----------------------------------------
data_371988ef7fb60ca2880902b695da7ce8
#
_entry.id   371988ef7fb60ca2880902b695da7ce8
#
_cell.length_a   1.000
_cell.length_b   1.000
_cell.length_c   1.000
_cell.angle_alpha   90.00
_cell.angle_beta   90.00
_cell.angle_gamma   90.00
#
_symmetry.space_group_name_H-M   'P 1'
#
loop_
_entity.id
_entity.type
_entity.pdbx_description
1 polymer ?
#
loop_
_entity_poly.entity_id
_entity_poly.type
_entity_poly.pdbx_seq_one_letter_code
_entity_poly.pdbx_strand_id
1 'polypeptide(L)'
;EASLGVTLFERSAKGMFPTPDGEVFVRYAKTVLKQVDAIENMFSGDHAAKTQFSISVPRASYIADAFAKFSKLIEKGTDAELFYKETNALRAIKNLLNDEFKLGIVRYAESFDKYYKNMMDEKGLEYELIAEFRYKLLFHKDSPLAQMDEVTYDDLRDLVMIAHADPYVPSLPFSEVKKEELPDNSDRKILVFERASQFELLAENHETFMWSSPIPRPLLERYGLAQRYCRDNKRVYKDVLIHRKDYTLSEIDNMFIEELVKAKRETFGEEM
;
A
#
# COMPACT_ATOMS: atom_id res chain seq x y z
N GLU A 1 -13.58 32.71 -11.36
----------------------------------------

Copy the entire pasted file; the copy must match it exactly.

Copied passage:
data_371988ef7fb60ca2880902b695da7ce8
#
_entry.id   371988ef7fb60ca2880902b695da7ce8
#
_cell.length_a   1.000
_cell.length_b   1.000
_cell.length_c   1.000
_cell.angle_alpha   90.00
_cell.angle_beta   90.00
_cell.angle_gamma   90.00
#
_symmetry.space_group_name_H-M   'P 1'
#
loop_
_entity.id
_entity.type
_entity.pdbx_description
1 polymer ?
#
loop_
_entity_poly.entity_id
_entity_poly.type
_entity_poly.pdbx_seq_one_letter_code
_entity_poly.pdbx_strand_id
1 'polypeptide(L)'
;EASLGVTLFERSAKGMFPTPDGEVFVRYAKTVLKQVDAIENMFSGDHAAKTQFSISVPRASYIADAFAKFSKLIEKGTDAELFYKETNALRAIKNLLNDEFKLGIVRYAESFDKYYKNMMDEKGLEYELIAEFRYKLLFHKDSPLAQMDEVTYDDLRDLVMIAHADPYVPSLPFSEVKKEELPDNSDRKILVFERASQFELLAENHETFMWSSPIPRPLLERYGLAQRYCRDNKRVYKDVLIHRKDYTLSEIDNMFIEELVKAKRETFGEEM
;
A
#
# COMPACT_ATOMS: atom_id res chain seq x y z
N GLU A 1 -13.58 32.71 -11.36